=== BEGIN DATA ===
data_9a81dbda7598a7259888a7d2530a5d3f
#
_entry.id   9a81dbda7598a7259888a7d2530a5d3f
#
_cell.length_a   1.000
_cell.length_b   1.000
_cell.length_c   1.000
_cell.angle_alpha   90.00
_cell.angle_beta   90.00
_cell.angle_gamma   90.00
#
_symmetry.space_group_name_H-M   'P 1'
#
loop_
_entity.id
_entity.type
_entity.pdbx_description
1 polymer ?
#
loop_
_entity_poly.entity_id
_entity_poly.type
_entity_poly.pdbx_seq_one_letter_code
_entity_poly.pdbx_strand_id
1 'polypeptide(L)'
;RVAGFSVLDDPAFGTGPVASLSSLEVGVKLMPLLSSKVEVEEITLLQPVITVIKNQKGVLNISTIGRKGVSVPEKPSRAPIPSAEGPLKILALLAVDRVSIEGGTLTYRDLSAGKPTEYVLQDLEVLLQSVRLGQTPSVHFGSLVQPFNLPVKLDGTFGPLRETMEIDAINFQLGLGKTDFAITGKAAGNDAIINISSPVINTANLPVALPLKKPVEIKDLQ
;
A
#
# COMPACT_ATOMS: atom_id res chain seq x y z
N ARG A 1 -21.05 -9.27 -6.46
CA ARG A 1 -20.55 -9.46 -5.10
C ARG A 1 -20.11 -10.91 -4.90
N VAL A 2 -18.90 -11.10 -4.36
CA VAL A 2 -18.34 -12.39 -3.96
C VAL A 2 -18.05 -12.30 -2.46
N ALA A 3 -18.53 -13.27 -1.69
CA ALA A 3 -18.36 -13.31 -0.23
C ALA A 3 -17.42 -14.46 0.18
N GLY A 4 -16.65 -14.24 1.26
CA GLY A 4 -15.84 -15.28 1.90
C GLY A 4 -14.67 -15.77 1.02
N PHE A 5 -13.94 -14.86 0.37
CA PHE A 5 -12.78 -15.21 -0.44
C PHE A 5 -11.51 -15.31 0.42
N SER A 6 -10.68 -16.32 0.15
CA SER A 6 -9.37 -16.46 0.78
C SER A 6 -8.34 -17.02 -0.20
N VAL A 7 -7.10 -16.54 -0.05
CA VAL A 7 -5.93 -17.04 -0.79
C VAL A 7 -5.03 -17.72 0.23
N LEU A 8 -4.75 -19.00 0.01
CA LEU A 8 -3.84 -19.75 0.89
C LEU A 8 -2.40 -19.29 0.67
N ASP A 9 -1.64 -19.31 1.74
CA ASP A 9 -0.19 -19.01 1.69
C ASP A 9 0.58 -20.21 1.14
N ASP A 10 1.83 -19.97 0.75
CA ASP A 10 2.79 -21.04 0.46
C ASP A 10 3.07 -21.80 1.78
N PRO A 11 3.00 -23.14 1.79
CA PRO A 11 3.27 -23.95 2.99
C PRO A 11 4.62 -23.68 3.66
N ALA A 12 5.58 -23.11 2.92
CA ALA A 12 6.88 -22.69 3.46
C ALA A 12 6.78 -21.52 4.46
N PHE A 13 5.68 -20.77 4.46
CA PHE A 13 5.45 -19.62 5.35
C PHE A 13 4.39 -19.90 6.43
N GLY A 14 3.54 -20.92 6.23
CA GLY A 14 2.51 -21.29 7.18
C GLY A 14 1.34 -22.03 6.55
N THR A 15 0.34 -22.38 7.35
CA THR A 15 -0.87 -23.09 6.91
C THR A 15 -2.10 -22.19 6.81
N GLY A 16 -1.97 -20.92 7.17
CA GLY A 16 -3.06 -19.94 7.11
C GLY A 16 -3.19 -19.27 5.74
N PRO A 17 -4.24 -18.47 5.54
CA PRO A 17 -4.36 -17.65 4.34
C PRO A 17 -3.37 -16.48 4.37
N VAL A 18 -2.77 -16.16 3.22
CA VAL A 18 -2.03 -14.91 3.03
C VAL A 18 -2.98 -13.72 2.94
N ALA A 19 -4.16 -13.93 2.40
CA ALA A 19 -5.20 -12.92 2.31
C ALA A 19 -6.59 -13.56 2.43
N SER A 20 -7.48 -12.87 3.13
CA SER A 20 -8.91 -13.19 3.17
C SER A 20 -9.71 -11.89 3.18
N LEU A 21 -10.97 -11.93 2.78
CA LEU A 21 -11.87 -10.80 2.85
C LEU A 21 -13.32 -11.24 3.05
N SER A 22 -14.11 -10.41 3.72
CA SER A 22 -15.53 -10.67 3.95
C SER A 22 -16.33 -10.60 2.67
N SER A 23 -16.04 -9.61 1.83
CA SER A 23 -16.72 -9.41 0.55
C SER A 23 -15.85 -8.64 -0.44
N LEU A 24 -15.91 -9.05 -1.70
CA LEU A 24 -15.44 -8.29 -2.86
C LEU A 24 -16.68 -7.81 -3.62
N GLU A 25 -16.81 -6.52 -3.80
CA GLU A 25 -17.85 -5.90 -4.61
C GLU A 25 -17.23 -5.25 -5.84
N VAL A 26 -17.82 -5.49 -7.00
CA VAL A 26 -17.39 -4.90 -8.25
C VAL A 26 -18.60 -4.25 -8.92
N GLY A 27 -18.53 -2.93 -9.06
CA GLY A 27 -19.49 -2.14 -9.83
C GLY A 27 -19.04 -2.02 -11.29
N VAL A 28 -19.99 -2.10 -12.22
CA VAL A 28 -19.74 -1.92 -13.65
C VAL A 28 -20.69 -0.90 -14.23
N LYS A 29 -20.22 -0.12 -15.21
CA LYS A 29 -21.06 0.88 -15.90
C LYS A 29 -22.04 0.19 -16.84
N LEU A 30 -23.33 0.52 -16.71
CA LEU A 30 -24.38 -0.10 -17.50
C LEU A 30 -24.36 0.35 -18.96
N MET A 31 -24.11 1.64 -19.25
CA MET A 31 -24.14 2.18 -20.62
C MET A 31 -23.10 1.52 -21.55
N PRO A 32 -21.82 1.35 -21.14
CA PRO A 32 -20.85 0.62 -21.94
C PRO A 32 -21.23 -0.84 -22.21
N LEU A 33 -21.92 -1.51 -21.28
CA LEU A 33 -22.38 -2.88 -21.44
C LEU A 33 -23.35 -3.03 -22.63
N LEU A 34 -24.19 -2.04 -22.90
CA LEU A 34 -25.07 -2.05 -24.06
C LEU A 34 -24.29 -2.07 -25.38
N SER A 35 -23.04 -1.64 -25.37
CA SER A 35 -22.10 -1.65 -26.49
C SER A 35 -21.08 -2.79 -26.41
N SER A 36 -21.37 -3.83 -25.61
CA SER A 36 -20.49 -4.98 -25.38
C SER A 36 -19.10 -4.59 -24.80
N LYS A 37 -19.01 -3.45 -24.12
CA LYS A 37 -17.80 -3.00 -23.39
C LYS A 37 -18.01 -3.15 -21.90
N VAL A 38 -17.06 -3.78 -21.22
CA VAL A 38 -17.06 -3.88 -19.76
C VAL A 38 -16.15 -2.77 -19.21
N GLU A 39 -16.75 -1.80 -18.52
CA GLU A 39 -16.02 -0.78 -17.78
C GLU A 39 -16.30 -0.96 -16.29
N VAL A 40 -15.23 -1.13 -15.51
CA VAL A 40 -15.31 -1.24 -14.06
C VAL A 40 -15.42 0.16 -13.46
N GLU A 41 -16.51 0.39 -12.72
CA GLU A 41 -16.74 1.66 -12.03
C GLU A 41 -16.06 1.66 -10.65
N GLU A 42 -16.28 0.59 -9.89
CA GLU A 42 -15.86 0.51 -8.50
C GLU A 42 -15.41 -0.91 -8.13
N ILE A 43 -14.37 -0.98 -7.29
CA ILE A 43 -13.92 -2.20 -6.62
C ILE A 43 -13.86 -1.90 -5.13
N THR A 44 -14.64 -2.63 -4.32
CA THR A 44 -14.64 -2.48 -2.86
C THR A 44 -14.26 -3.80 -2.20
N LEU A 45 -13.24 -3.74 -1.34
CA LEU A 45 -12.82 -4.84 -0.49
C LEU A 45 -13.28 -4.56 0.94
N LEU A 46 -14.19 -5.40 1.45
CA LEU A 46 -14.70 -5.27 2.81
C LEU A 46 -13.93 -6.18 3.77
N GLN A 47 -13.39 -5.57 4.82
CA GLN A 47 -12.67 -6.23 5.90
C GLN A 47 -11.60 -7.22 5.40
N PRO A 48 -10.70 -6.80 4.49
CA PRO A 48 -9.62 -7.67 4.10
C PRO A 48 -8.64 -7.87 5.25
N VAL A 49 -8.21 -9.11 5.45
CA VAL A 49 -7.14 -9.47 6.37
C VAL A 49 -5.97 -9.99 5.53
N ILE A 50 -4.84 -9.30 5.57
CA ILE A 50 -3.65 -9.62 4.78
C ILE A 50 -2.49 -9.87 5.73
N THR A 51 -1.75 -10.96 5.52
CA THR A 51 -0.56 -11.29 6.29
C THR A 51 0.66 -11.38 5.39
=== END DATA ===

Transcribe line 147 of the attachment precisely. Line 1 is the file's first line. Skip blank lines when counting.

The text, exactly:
C GLU A 39 -16.30 -0.96 -16.29